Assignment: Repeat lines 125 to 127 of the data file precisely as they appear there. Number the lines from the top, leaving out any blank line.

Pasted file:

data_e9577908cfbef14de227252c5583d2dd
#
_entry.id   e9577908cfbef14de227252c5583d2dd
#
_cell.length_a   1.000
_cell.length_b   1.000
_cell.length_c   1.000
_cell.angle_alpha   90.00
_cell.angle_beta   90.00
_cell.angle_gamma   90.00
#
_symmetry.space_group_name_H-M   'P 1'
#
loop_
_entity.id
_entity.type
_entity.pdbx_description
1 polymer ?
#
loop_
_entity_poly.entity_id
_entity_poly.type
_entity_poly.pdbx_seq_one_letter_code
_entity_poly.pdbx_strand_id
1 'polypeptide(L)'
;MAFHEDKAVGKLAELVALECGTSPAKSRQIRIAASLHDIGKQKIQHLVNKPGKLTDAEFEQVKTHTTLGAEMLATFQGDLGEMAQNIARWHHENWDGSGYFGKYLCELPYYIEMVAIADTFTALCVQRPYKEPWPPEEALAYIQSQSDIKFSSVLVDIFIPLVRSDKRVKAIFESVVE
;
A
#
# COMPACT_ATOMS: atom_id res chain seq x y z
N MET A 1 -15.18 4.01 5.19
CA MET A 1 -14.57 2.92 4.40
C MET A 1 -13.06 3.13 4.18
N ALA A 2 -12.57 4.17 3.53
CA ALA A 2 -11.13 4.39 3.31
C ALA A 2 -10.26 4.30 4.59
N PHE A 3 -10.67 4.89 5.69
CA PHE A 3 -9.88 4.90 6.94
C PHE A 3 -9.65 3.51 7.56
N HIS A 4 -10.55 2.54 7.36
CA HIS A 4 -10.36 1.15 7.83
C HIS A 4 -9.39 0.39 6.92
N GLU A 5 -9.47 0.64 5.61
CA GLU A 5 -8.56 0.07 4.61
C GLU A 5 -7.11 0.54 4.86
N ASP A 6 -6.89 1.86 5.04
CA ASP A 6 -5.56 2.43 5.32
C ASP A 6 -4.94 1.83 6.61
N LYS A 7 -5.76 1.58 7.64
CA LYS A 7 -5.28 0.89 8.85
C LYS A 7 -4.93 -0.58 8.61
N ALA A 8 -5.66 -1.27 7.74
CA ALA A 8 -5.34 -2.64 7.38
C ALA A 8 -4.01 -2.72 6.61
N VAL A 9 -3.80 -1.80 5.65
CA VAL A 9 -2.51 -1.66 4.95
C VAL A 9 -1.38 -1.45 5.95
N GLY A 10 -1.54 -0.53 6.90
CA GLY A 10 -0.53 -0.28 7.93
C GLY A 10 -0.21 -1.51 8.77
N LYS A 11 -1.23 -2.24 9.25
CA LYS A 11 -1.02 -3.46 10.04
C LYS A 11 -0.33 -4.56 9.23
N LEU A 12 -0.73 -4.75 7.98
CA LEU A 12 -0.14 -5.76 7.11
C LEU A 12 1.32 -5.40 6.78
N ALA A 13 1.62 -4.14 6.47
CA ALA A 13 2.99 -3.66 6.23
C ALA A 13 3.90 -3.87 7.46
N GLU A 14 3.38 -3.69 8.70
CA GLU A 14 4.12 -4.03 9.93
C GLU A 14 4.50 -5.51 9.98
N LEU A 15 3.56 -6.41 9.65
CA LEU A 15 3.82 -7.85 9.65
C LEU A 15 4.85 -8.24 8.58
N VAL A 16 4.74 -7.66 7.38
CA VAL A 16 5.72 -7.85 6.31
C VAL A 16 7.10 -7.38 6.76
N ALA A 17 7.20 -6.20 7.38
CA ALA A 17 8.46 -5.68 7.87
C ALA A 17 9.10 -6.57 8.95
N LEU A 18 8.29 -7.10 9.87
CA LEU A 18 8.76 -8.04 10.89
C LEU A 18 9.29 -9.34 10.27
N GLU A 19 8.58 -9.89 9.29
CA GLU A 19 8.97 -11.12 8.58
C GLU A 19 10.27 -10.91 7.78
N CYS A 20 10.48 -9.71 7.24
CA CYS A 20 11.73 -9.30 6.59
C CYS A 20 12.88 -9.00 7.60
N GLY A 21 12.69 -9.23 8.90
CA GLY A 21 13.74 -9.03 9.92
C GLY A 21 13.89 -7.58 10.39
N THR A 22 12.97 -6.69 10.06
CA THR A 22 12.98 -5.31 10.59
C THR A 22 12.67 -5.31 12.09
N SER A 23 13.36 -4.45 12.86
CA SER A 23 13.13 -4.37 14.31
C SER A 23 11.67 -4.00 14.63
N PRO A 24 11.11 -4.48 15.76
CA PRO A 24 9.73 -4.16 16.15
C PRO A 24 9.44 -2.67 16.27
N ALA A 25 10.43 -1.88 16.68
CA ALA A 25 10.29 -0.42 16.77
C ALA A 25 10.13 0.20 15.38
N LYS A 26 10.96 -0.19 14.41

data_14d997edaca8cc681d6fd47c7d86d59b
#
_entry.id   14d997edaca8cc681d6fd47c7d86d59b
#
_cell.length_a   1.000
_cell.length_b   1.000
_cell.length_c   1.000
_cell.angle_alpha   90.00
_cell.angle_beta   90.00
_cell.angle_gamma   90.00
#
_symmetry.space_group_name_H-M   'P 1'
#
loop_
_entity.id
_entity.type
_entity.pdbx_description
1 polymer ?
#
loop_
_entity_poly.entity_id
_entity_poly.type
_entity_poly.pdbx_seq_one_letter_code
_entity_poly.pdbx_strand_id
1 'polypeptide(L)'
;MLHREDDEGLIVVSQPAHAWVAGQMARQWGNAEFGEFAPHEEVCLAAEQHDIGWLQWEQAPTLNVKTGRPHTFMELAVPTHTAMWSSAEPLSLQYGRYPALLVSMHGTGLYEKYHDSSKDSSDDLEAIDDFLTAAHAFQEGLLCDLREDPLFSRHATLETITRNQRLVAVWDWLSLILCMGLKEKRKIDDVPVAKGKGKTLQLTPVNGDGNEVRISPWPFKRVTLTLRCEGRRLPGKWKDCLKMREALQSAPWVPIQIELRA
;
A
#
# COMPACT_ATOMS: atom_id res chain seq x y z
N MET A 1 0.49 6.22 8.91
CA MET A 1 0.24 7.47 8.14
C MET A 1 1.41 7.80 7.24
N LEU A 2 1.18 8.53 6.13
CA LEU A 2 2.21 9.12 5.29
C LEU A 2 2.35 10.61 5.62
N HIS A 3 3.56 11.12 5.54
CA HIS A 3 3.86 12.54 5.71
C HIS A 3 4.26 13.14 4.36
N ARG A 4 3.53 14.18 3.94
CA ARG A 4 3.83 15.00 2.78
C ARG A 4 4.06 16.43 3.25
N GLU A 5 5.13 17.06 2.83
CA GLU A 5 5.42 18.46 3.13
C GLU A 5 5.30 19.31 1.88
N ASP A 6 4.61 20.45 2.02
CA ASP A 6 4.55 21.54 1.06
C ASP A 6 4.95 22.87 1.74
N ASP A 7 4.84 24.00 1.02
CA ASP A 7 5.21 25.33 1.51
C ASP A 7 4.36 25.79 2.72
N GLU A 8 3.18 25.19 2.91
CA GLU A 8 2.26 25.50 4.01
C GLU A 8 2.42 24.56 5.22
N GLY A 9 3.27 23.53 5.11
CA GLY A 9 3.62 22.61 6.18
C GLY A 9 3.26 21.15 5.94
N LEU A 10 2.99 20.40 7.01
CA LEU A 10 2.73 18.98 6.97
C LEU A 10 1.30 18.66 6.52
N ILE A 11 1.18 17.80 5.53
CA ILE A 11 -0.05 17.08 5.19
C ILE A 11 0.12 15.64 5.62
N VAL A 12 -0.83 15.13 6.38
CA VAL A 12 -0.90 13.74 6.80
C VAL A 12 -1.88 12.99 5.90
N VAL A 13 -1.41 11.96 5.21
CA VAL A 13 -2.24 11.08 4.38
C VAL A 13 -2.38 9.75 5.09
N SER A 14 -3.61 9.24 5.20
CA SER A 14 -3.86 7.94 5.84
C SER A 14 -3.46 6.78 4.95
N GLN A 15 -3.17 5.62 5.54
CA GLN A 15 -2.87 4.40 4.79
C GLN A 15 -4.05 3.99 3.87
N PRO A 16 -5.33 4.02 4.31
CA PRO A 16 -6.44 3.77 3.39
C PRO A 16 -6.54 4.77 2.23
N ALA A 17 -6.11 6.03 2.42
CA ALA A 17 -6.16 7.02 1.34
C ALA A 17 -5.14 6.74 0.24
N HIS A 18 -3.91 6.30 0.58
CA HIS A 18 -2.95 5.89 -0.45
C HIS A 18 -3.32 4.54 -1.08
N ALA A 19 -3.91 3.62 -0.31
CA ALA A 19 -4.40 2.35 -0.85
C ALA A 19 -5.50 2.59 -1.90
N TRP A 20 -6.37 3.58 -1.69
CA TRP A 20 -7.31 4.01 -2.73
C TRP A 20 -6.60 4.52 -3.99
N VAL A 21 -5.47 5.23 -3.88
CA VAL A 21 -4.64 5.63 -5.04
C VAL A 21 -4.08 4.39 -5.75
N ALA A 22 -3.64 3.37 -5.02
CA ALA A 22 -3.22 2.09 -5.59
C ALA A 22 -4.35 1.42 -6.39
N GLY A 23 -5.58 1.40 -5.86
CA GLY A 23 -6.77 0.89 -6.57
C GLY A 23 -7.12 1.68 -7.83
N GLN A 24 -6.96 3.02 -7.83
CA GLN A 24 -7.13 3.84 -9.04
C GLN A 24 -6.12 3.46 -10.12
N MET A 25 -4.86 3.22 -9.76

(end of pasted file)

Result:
#
loop_
_entity_poly.entity_id